Fissures are tiny cracks in the nipple that are frequently bleeding and very painful, and they typically develop a few days after the beginning of nursing a child. They are produced by the sucking of the infant, which is typically the result of improper nursing technique.


Issues with the Fissures

When the fissures are present, each feeding becomes a terrible struggle, rather than a pleasant and relaxing time of mother-baby bonding. In the long term, this may lead to the mother discontinuing breastfeeding. In reality, the baby’s sucking has the effect of reopening the fissures and so delaying the healing process of the wounds. Reduced or delayed feedings, on the other hand, can result in milk stagnation and, as a result, breast engorgement. Furthermore, the temporary suspension of breastfeeding puts the continuation of breastfeeding at risk, because if the breast is not properly stimulated, it will tend to produce less milk.

In addition to the possibility of becoming infected and thus opening the door to more serious problems, such as mastitis, the fissures frequently cause an accident that can be frightening for mothers, but which is generally not dangerous, namely the presence of blood in the baby’s regurgitation: this is usually the blood from the fissure, rather than the blood from the child. Choosing the lansinoh nipple cream  is most essential there.

What measures may be taken to avoid breast fissures?

It may be beneficial to get guidance on proper nursing technique from a midwife, for example, in order to avoid complications later on.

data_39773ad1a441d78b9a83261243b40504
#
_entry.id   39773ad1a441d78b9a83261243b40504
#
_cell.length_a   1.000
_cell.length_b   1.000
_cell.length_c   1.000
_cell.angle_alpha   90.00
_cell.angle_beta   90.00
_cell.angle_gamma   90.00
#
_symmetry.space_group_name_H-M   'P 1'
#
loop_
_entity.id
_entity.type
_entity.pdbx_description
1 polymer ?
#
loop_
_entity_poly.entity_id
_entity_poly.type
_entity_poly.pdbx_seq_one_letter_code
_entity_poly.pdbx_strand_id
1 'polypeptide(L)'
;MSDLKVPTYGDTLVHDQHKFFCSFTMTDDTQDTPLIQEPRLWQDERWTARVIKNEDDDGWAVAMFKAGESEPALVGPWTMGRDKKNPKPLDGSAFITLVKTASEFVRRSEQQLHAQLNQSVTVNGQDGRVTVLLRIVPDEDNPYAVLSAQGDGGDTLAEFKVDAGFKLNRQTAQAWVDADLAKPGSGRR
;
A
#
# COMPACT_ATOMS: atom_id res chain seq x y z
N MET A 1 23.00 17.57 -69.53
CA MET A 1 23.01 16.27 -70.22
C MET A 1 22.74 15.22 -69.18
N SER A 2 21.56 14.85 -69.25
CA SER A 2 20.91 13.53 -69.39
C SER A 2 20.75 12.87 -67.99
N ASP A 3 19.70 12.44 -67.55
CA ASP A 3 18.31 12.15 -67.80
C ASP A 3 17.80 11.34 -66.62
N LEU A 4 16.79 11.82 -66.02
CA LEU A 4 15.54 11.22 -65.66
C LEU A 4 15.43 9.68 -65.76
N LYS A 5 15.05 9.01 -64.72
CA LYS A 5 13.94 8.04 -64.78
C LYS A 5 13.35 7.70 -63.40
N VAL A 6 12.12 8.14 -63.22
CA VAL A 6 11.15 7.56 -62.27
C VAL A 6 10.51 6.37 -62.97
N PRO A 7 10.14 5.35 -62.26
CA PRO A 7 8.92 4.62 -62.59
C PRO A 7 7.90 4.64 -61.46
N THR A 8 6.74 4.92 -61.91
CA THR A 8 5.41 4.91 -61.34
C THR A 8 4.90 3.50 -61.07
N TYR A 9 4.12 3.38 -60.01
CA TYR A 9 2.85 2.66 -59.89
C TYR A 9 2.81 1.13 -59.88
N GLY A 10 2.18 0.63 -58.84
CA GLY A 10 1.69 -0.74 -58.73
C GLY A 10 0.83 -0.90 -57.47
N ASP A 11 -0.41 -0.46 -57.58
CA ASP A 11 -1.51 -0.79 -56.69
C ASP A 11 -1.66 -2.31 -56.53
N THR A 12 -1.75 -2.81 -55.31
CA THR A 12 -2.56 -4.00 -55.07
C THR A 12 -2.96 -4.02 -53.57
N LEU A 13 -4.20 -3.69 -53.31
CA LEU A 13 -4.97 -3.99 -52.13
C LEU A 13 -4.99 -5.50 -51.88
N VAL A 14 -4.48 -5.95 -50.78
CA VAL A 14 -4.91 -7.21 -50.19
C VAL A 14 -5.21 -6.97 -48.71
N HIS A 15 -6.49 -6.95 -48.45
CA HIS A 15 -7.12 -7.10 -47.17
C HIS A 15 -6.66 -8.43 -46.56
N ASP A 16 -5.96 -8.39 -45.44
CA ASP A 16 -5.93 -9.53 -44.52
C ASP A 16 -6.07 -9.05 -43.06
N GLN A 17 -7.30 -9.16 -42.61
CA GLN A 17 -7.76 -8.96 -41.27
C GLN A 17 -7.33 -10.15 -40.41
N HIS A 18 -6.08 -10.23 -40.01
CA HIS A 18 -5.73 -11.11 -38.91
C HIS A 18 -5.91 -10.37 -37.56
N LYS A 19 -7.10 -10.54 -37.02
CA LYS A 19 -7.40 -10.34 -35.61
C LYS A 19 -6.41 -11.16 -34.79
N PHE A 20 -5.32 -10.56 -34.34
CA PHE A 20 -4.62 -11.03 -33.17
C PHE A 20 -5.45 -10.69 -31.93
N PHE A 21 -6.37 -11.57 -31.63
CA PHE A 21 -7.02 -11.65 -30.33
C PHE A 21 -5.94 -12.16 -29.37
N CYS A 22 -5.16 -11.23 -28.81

The breastfeeding centres active in various ATS (Companies for Privacy Greet, ex-ASL) of lactation consultants with specific training (such as International Board Certified Lactation Consultant) of breastfeeding advocacy organizations).

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What can be done to repair fissures while still allowing a woman to breastfeed?

Breastfeeding should be done in a variety of positions and techniques. Additionally, the midwife can instruct the mother on how to vary both the breastfeeding position (classic, rugby, frontal) and the breastfeeding technique, in particular by changing the angle at which the baby latches on from breastfeed to breastfeed so that the same area of the nipple is not always stressed. 

To begin feeding, the breast must be offered by supporting it with the hand rather than holding the nipple between two fingers, and by ensuring that the baby’s head is turned towards the breast without bending the neck to one side, and that his mouth is well adherent to the entire areola rather than just to the nipple. Ending or stopping the feeding by removing the infant with a finger, or otherwise breaking the suction action, is very essential in order to prevent extremely severe damage to the nipple.

Pain should be relieved

The most difficult time is at the beginning of the feeding, when the baby is very hungry and has a tendency to grab the nipple with hunger and suck more aggressively than at any other time. As a result, it may be beneficial to “prime” the breast by rubbing it beforehand to guarantee that the milk comes quickly when the infant latches on and that the feeding begins on the less painful side. The application of a little amount of breast milk to the nipple, both before and after feeding, helps to soften it and make it less sensitive.